A fossil found by a Montana elk hunter nearly seven years ago has led to the discovery of a new species of prehistoric sea creature that lived about 70 million years ago in an inland sea that flowed east of the Rockies, the AP reports. The new elasmosaur species is detailed in an article published in the Journal of Vertebrate Paleontology. Most elasmosaurs, a type of carnivorous marine reptile, had necks that could stretch 18 feet, but the fossil discovered in the Charles M. Russell National Wildlife Refuge is distinct for a much shorter neck—about 7.5 feet. "This group is famous for having ridiculously long necks ... [with] as many as 76 vertebrae," says Patrick Druckenmiller, article co-author and a paleontologist with the University of Alaska Museum of the North. "What absolutely shocked us ... [was] it only had somewhere around 40 vertebrae."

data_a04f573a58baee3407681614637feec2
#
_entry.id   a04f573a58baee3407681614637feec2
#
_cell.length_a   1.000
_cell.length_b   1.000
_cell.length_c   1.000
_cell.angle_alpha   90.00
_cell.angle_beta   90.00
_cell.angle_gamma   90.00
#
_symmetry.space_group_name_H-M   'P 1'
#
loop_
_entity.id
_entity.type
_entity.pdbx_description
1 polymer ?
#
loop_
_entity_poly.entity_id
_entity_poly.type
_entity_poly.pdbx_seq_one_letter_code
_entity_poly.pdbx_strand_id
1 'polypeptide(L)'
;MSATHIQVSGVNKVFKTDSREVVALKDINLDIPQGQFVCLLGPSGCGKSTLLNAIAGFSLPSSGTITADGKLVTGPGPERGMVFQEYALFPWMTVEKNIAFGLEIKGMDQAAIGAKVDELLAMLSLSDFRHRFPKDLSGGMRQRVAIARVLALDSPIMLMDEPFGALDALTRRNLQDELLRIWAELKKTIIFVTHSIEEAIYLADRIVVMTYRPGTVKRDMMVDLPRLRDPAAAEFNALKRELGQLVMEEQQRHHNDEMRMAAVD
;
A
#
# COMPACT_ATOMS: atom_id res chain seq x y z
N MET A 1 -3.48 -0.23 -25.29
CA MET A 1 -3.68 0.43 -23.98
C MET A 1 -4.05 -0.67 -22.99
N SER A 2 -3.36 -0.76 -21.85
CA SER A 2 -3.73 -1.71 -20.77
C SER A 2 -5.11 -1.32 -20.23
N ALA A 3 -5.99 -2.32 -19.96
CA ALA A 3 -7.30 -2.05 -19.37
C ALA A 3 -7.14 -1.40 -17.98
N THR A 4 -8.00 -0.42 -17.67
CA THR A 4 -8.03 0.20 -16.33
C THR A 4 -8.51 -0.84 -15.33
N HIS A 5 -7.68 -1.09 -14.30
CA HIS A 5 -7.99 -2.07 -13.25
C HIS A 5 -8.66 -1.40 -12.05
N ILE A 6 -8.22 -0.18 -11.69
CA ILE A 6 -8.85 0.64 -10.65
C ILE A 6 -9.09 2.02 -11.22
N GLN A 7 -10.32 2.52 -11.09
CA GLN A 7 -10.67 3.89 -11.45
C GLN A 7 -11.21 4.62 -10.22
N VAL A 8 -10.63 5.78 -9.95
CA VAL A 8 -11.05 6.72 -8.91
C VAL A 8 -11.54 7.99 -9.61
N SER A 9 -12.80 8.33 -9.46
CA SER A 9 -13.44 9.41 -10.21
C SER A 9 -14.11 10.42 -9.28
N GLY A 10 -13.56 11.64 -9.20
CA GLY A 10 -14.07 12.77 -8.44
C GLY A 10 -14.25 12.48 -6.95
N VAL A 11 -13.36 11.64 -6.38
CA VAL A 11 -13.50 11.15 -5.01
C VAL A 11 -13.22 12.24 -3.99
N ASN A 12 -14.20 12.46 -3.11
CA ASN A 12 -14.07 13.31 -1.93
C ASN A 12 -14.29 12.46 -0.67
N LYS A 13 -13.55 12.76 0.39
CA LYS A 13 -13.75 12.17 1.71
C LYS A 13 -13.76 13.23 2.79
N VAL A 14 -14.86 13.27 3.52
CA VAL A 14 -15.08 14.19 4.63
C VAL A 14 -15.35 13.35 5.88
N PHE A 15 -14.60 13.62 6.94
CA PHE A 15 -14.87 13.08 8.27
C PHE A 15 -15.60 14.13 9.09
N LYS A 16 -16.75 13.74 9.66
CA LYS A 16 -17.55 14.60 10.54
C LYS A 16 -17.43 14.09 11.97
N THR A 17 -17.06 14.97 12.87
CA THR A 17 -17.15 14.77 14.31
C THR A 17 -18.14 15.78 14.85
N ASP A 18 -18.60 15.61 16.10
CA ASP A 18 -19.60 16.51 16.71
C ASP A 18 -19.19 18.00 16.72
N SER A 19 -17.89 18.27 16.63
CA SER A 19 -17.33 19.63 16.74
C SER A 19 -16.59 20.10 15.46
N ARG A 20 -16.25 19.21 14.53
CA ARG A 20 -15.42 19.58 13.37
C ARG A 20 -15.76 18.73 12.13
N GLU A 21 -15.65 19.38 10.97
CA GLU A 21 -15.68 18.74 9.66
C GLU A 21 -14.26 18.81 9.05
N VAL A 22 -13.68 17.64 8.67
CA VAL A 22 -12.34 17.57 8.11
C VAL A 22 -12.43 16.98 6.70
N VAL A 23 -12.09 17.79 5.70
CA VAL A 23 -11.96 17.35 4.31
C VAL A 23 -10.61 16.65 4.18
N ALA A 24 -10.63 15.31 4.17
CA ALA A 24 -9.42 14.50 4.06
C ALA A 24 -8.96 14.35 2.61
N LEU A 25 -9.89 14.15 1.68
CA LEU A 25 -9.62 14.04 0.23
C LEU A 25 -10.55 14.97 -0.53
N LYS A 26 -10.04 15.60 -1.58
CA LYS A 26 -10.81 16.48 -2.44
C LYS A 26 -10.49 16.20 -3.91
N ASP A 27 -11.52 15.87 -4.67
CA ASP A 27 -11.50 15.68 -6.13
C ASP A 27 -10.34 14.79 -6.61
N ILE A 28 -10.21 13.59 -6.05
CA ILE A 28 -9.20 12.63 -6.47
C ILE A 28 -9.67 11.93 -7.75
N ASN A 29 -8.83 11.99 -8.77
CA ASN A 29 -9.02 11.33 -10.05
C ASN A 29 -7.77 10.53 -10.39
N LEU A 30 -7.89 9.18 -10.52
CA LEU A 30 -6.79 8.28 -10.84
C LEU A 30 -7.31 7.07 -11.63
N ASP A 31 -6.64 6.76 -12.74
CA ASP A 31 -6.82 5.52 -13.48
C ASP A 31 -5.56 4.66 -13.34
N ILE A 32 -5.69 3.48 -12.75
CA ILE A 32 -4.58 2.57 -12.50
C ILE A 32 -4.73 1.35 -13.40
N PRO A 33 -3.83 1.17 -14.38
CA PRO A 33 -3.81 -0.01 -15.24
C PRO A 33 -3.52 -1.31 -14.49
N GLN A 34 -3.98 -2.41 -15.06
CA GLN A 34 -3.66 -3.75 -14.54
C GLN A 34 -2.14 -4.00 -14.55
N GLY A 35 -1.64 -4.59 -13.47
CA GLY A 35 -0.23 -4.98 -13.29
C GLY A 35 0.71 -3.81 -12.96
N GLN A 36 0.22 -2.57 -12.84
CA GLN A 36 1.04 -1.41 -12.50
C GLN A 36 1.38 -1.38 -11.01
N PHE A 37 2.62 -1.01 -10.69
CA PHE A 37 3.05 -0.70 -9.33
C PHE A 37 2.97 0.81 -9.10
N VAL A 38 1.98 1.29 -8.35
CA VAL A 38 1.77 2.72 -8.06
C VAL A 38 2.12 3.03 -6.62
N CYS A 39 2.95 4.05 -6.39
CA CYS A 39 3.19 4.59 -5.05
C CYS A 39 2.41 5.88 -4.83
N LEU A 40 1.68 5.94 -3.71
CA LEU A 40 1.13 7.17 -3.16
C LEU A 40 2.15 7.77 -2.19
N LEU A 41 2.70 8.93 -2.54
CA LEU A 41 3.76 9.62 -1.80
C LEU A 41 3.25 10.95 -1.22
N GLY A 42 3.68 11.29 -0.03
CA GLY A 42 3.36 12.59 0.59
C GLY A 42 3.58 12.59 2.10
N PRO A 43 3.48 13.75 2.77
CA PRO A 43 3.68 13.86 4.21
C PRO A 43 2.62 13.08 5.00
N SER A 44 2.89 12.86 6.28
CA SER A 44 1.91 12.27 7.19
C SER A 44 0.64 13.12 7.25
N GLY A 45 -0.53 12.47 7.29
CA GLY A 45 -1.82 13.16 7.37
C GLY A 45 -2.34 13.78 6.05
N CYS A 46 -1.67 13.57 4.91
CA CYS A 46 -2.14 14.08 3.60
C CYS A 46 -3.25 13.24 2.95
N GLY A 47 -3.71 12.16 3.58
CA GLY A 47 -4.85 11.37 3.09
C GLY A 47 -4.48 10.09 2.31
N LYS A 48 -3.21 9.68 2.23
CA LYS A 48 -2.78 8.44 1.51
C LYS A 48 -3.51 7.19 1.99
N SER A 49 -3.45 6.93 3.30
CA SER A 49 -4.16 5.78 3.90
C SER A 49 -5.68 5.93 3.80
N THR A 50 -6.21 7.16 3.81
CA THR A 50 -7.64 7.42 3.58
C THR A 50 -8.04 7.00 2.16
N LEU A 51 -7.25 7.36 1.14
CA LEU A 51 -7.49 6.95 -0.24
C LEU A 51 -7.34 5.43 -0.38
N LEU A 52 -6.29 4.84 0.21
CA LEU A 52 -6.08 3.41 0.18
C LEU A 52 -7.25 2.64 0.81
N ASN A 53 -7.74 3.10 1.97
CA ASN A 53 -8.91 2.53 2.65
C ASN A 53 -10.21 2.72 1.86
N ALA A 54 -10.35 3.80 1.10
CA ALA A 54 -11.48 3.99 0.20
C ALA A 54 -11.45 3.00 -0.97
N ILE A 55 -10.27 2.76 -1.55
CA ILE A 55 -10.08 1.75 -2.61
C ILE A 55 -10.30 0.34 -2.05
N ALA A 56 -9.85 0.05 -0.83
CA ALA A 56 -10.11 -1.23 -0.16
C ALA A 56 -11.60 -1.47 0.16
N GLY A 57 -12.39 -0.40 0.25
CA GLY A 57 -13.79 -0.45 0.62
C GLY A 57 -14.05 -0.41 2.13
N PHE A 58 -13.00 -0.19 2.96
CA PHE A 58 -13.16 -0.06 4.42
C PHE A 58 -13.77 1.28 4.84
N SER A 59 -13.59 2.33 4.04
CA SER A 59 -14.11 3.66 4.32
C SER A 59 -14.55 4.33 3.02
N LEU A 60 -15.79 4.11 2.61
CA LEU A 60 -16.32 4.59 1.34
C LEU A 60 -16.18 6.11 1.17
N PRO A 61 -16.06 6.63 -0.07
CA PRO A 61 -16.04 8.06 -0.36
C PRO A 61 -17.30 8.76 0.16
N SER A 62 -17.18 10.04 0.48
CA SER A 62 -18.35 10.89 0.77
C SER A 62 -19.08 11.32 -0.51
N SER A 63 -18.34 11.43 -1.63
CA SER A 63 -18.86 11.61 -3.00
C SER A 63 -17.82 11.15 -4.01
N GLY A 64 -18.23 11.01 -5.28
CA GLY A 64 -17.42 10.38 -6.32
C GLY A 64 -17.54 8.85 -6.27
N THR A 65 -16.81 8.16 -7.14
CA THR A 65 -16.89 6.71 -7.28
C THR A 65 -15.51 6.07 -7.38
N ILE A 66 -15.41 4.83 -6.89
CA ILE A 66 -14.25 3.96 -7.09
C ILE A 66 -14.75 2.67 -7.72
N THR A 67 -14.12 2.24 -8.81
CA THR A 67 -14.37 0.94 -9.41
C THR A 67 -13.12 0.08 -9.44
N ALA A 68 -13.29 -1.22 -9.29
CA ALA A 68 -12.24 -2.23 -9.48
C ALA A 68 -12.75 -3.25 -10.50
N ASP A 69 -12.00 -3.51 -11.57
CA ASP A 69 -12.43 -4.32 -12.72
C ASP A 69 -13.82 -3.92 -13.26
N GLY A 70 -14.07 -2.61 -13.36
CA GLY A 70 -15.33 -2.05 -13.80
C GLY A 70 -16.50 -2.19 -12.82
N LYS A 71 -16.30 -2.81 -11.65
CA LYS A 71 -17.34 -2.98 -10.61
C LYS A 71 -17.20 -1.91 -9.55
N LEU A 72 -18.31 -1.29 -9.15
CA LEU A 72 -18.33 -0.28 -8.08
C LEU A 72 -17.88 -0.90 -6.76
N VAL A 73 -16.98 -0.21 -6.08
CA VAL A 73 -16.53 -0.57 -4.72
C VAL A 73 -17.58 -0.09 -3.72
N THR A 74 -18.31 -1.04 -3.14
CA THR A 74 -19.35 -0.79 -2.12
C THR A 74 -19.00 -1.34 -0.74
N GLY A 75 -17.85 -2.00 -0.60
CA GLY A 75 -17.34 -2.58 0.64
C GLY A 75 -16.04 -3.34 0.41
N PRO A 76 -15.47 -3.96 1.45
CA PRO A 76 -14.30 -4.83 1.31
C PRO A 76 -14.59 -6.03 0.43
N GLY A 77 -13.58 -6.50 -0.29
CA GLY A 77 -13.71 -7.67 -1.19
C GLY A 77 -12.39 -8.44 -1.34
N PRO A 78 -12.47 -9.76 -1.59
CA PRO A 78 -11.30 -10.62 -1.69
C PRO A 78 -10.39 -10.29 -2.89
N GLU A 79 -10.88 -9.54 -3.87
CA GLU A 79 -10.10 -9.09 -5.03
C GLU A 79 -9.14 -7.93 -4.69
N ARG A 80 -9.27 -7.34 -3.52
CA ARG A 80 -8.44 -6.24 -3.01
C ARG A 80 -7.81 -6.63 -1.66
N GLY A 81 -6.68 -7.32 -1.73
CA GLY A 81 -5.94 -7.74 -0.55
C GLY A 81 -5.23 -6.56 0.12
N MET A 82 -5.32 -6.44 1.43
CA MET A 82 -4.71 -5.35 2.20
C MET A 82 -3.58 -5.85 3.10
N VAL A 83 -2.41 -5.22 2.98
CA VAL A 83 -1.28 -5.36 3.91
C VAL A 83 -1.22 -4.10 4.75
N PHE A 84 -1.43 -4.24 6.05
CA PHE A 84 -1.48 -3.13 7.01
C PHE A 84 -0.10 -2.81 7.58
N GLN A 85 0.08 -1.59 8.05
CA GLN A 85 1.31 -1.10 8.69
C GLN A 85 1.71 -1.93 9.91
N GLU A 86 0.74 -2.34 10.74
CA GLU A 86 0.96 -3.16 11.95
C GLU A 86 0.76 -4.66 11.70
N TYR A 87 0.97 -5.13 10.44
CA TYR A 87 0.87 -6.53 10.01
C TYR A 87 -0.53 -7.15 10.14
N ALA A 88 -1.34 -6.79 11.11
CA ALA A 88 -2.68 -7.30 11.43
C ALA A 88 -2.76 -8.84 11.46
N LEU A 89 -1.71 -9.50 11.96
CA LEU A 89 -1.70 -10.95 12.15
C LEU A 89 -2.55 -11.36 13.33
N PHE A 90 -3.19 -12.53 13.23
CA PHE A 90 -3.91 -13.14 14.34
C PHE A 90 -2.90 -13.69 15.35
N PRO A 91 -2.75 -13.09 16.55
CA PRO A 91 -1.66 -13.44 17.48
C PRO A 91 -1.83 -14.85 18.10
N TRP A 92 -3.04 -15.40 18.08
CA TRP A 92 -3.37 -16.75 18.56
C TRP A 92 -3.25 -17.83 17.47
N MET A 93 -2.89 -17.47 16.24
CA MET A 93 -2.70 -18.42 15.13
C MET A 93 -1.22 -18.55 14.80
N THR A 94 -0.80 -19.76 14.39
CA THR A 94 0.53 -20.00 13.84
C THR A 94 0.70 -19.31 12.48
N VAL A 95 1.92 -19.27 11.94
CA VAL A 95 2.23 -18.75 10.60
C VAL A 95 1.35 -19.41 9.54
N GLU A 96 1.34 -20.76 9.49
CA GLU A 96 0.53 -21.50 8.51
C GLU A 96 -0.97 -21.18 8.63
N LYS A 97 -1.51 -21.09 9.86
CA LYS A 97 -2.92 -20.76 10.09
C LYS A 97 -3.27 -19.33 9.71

The smaller sea creature lived around the same time and in the same area as the larger ones, contradicting the belief that elasmosaurs didn't evolve over millions of years to have longer necks, co-author Danielle Serratos says. The fossil discovered by ranch manager David Bradt, who found it sticking out of a rock when he went into a canyon to splash water on his face, was well-preserved. He originally thought it was a dinosaur. "I didn't know there was an ocean there," he says. Bradt reported his find to the US Fish and Wildlife Service and Bozeman's Museum of the Rockies. Druckenmiller says the inland sea that stretched the width of Montana to Minnesota and from Canada to the Gulf of Mexico was teeming with marine reptiles, but relatively few of their fossils have been excavated. (More discoveries stories.)